The Covid-19 pandemic impacted most people in unprecedented ways, but hit especially hard were people with limited incomes and those whose wages were affected by job lay-offs or reduction in work hours. Blueprints, the community action agency serving Washington and Greene counties, answered the call from federal, state and local funding entities to respond and support children and families in our community during the exceptional challenges of the Covid-19 pandemic.
Blueprints pivoted to providing its critical health, education and human services remotely, early in the pandemic. “We also began to identify issues that families and children were facing as a result of social isolation, reduced wages, and health concerns,” said Darlene Bigler, CEO of Blueprints, “and realized that people needed help in areas like housing, internet connection and technology, educating their children, health supplies and PPE. Families especially needed support to maintain the assets and gains they made over the years to forge their way ahead and out of poverty.”
President of Blueprints Board of Directors Scott Slagle added “Fortunately, local donors and community foundations, as well as local, state and federal government authorities stood ready to help, and Blueprints was able to mobilize resources to address these emerging needs.” All told, Blueprints mobilized more than $10 million to provide direct assistance to families, upgrade technology to better serve children and families, retrofit classrooms and offices for safety and social distancing, and design new programs to address pandemic deficits over the next eighteen to twenty-four months.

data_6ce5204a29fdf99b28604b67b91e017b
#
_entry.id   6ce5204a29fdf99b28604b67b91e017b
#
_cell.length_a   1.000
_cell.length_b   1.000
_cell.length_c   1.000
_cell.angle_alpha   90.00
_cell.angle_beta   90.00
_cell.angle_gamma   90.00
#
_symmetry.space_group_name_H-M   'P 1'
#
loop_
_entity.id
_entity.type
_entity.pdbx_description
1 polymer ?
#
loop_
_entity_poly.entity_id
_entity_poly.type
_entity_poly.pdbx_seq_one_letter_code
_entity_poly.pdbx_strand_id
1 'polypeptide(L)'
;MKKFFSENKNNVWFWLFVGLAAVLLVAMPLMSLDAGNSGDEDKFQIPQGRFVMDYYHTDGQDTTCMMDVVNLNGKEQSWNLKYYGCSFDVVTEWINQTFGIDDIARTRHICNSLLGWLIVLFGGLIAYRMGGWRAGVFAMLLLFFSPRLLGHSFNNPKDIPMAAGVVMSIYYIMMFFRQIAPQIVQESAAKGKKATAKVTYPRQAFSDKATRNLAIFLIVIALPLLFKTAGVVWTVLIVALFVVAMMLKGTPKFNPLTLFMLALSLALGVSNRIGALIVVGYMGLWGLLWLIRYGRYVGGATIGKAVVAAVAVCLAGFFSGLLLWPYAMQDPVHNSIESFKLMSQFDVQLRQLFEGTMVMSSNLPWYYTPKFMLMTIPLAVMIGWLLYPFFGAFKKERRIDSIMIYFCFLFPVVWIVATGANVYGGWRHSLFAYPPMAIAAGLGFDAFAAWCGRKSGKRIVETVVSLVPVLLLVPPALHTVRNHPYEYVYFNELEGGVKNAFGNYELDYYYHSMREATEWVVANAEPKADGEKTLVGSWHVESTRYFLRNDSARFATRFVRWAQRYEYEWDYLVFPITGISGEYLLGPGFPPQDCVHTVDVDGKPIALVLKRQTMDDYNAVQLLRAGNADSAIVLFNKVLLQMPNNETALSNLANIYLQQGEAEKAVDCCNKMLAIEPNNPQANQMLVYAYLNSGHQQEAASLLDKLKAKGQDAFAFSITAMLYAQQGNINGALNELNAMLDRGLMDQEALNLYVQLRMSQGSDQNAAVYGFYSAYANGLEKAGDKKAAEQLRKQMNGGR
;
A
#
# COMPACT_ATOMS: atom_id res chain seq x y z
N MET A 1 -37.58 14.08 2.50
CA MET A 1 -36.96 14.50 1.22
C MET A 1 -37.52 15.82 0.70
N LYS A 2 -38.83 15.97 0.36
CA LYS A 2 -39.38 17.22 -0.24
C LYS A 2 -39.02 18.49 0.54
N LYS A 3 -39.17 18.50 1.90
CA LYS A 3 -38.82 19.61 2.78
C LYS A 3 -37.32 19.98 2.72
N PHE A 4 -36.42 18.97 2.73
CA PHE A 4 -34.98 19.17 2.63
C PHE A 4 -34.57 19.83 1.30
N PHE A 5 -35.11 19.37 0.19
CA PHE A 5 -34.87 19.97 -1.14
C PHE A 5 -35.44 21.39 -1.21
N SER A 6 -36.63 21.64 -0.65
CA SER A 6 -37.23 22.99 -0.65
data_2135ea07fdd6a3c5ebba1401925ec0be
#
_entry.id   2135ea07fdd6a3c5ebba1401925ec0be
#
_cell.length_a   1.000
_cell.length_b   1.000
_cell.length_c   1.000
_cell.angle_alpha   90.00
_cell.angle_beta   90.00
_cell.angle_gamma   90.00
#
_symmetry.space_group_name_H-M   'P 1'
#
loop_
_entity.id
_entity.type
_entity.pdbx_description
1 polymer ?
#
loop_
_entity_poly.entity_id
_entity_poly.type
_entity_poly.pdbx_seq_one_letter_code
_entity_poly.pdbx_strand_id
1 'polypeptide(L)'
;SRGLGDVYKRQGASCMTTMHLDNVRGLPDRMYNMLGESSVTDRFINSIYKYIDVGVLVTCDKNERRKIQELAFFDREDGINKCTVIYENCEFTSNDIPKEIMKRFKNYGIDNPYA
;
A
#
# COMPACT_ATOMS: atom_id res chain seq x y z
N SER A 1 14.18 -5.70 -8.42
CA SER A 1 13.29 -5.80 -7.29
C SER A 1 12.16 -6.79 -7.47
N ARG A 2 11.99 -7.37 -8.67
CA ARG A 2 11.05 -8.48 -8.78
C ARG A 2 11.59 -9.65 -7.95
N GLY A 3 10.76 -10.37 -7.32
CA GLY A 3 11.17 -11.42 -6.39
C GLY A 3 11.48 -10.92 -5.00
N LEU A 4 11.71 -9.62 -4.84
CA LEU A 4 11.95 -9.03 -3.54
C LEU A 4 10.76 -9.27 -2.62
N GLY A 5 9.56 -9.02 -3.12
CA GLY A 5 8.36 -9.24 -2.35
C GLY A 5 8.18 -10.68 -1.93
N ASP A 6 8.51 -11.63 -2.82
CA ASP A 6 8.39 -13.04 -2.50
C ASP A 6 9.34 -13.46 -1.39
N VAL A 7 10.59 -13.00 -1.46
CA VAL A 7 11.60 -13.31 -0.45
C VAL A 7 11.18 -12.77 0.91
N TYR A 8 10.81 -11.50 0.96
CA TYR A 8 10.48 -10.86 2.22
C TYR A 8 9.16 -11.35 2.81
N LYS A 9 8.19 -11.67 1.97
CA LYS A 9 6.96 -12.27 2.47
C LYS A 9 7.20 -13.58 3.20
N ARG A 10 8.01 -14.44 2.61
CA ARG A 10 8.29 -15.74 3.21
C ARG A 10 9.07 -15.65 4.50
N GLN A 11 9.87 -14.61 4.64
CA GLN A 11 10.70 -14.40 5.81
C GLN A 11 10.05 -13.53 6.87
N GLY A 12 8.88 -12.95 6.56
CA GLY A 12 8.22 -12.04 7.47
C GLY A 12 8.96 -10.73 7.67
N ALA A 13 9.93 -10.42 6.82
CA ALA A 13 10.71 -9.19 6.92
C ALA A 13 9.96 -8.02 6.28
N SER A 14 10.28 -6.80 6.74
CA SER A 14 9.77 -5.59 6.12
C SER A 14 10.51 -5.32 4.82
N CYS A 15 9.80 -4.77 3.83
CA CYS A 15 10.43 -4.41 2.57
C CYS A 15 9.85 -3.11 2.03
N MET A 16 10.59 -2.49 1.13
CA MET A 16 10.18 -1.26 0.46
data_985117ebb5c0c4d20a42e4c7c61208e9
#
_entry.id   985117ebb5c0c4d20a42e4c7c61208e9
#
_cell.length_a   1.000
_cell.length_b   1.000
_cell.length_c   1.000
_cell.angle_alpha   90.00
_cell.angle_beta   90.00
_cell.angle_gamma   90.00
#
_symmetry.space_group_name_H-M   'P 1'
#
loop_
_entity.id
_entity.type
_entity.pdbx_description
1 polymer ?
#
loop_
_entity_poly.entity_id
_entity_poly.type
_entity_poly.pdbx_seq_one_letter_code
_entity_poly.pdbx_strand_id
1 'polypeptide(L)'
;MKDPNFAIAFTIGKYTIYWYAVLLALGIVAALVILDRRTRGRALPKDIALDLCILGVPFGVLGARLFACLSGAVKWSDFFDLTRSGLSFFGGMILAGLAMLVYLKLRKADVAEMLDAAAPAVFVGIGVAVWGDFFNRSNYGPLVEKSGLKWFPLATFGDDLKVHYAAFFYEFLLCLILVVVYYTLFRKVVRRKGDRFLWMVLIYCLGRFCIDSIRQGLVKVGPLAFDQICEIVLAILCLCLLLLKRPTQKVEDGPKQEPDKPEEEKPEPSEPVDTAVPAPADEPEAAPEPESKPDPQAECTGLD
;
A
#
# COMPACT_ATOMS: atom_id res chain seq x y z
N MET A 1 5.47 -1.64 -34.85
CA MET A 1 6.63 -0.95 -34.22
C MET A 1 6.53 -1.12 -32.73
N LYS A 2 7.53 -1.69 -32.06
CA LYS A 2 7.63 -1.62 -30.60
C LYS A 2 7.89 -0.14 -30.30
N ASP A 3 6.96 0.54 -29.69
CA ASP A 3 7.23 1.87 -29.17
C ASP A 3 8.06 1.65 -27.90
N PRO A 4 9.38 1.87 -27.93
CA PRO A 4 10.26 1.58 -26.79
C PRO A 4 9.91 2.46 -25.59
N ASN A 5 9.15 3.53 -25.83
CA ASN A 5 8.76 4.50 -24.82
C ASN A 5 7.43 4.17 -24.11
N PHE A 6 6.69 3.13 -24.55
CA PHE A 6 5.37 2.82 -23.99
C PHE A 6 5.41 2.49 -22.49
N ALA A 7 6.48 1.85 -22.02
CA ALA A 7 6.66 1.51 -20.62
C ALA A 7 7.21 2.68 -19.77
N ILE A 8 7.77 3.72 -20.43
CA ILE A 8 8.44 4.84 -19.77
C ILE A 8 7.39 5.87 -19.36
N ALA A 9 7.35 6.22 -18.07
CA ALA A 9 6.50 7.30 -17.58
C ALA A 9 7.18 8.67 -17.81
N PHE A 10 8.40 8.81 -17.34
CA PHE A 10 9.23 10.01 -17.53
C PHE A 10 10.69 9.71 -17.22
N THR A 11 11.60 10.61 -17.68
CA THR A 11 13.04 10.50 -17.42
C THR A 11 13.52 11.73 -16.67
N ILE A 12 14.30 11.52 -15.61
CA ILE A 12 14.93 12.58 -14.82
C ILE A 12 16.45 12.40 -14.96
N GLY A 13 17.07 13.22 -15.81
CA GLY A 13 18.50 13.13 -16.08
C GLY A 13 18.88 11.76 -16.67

These resources made it possible for Blueprints to:
- Upgrade technology so that staff could work remotely and provide virtual learning to children and adults, money management counseling and job development
- Provide technology to families for adult and early learning opportunities
- Retrofit early learning classrooms, senior centers, WIC clinics and Blueprints offices and service areas to provide for social distancing and safety
- Upgrade air filtration systems in early learning classrooms
- Purchase PPE, safety equipment, and cleaning supplies for offices and service sites, as well as participants homes
- Enhance cleaning of service sites
- Provide learning materials to families to use at home during virtual programming
- Create emergency programs to assure that families could stay current with household bills, learn of and access specialized assistance to help during the pandemic
- Help households impacted by income and wage loss as a result of the pandemic with rent, utility, and mortgage assistance
- Assist foster families with unexpected expenses like PPE, cleaning supplies, and food
- Expand home delivered meals for seniors in Greene County
- Provide financial support for child care center partners during family and child quarantine periods
In the coming months, Blueprints will offer services that help move children and families beyond the pandemic and position them for success:
- Summer early learning classes for Head Start children entering kindergarten in the fall
- Develop a certified training program for entry level jobs in child care
- Empower children in the independent living program to reach self-sufficiency through enhanced education, employment, housing and food
- Expand recruitment of children for early learning programs and adults for employment
- Upgrade playgrounds and kitchens in early learning centers to increase outdoor play and assure safety
In addition, Blueprints will continue to offer mortgage assistance help to homeowners and rent and utility assistance to those who rent their home.
Upwards of 20,000 people are served by Blueprints programs in the areas of home, health, mind and wallet each year. Bigler says it will take time, perhaps years, for families to recover from the economic impact of Covid-19. But she says that’s what Blueprints specializes in – helping to break barriers and build futures.